Held, rejecting the Attorney General's submission:

(1) The Court of Appeal's decision in McDonough that the guidelines for offences of supply or possession with intent to supply did not apply to an art. 5(c) offence had not been expressly or impliedly overruled in Rimmer, and it therefore remained the authoritative guideline case for offences of being concerned in the supply of controlled drugs. Although a sentence similar to that appropriate for actual supply was justified when the accused's involvement matched or exceeded that of the actual supplier, the application of the Rimmer guidelines would result in excessive sentences when the accused's involvement was of a more peripheral nature, e.g. in this case, the consequence of applying the Rimmer guidelines to the quantity of drugs involved was identical starting points, proposed by the Crown, of 11 years' imprisonment for each defendant, despite their different levels of culpability. Even the lowest available starting point for the quantity of drugs involved, i.e. 10 years, would have been excessive ( paras. 14-18).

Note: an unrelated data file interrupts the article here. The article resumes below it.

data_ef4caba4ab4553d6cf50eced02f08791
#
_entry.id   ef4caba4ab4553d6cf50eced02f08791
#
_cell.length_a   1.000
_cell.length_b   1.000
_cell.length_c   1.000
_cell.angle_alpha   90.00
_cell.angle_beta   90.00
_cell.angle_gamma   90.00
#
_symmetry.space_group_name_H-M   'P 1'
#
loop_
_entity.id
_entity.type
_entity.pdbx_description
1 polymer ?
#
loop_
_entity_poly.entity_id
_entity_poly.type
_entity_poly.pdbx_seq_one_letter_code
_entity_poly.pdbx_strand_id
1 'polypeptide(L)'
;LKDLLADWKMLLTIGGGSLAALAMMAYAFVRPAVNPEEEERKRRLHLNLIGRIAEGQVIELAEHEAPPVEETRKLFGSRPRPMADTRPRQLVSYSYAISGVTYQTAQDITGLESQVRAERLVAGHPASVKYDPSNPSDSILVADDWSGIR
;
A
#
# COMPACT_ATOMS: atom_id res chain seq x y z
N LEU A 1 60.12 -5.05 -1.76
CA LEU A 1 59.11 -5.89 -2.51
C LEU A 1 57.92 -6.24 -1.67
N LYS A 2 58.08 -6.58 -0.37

(2) It was not a necessary element of the offence of being concerned in the supplying of a controlled drug that

(a) the supply was completed, as the offence created by the Misuse of Drugs (Jersey) Law 1978, art. 5(c) was being concerned "in the supplying of" a controlled drug to another, and not being concerned "in the supply of" a controlled drug to another. Moreover, it would deprive the provision of practical effect if no offence was committed when, e.g. the supply was interrupted by the police;